Then Jesus went into the temple and threw out all those who were selling and buying there. He pushed over the tables used for currency exchange and the chairs of those who sold doves. He said to them, “It’s written, My house will be called a house of prayer. But you’ve made it a hideout for crooks.” People who were blind and lame came to Jesus in the temple, and he healed them. But when the chief priests and legal experts saw the amazing things he was doing and the children shouting in the temple, “Hosanna to the Son of David!” they were angry. They said to Jesus, “Do you hear what these children are saying?” “Yes,” he answered. “Haven’t you ever read, From the mouths of babies and infants you’ve arranged praise for yourself? Then he left them and went out of the city to Bethany and spent the night there (Matthew 21:12-17, Common English Bible).
Pastor Bob had a reputation in his preaching for being a spirited preacher. His proponents called him fiery and passionate. His critics said he was emotional and angry. One Sunday morning after a particularly hard-hitting and driven sermon Pastor Bob was met at by one of the women of the church who was not fond of Pastor Bob’s emotional style.
“Anger does not become a Godly man,” Edith said.
“But Edith,” the pastor replied, “Even Jesus got angry. Why, one day he went into the temple and overturned the tables of the money changers.”
Edith stood there for a minute thinking and then said, “Yes, Pastor, that is true. And, that is one of the things I don’t like about Jesus.”
There are many people, like Edith, who believe that anger is a sin. In light of today’s lesson I would respond by saying, they are wrong. I cannot think of a more clear example of anger than what we see when Jesus goes in and cleanses the temple. He overturns tables and slings a whip around. He calls the people there crooks. This is not a picture of a calm and reserved man. Let there be no doubt, this is one angry man.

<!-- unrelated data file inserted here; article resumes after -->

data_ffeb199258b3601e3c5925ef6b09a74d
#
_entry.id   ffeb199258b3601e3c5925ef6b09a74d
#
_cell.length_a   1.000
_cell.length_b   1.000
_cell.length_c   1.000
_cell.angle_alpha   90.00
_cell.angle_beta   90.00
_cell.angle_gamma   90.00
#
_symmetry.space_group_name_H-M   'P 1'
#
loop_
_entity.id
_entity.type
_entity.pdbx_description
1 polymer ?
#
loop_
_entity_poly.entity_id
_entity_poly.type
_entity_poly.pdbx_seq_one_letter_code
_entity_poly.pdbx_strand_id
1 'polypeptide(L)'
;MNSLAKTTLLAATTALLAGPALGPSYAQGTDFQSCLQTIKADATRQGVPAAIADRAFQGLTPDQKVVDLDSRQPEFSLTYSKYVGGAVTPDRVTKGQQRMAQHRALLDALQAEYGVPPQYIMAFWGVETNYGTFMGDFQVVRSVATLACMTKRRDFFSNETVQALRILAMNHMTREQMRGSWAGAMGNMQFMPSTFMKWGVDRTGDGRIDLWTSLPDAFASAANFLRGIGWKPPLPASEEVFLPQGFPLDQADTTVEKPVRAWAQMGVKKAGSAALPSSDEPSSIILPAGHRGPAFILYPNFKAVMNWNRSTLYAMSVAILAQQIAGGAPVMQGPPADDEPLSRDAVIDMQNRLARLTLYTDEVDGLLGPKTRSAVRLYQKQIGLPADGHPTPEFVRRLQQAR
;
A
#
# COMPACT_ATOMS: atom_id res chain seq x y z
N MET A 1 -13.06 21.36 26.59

So, if anger is a sin and Jesus got angry then we would also need to reach the conclusion that Jesus committed sin. Peter wrote, “You were called to this kind of endurance, because Christ suffered on your behalf. He left you an example so that you might follow in his footsteps. He committed no sin, nor did he ever speak in ways meant to deceive. When he was insulted, he did not reply with insults. When he suffered, he did not threaten revenge. Instead, he entrusted himself to the one who judges justly. He carried in his own body on the cross the sins we committed. He did this so that we might live in righteousness, having nothing to do with sin. By his wounds you were healed. Though you were like straying sheep, you have now returned to the shepherd and guardian of your lives (1 Peter 2:21-25).
It isn’t anger that is the sin. The sin is in what we do with that anger. In the lesson Jesus got angry to bring about change in the temple. All too often, when we get angry it is to advance ourselves. Anger to bring about change in the world is positive and can become positive. There are things in the world that could and should make us angry. The question becomes, how will we respond to our anger.
What makes you angry? What are you doing with your anger?
Have a blessed day in the Lord.
Joy and Thankfulness,
Copyright 2017, J. Keith Broyles, All Rights Reserved